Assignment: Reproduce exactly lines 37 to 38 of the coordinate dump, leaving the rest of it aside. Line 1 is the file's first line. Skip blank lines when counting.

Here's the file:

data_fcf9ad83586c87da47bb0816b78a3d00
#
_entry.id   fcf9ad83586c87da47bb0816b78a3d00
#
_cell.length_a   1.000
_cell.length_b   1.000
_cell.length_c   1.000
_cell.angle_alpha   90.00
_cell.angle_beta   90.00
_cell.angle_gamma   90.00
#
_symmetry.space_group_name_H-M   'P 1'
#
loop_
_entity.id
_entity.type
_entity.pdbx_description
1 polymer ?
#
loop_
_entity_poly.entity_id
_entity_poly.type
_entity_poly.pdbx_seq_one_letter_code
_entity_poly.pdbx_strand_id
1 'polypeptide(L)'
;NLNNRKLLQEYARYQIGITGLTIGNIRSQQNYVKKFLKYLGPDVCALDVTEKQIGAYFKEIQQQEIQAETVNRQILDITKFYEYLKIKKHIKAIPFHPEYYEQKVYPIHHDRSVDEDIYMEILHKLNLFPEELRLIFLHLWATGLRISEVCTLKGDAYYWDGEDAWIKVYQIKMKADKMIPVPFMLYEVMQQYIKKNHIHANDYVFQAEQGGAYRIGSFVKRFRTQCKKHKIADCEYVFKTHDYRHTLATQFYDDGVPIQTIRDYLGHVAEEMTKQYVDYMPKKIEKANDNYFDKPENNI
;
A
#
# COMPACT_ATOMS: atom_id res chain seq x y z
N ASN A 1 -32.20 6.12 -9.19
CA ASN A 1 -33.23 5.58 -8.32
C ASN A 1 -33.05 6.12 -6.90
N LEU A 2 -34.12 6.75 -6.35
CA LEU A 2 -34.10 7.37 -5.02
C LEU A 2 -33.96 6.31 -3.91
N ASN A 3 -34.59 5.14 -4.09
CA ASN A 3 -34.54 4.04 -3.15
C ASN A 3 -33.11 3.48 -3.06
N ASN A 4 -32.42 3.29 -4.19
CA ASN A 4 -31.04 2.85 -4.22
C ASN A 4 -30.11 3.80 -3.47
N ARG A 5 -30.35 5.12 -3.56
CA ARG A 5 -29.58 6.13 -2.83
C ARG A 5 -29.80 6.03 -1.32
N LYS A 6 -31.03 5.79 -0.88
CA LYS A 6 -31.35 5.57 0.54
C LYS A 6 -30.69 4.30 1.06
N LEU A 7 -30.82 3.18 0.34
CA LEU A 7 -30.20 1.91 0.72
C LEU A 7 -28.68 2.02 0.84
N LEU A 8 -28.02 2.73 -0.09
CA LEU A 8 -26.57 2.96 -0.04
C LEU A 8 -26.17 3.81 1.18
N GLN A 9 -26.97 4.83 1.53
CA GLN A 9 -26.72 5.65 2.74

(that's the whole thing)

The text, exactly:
N ASN A 3 -34.59 5.14 -4.09
CA ASN A 3 -34.54 4.04 -3.15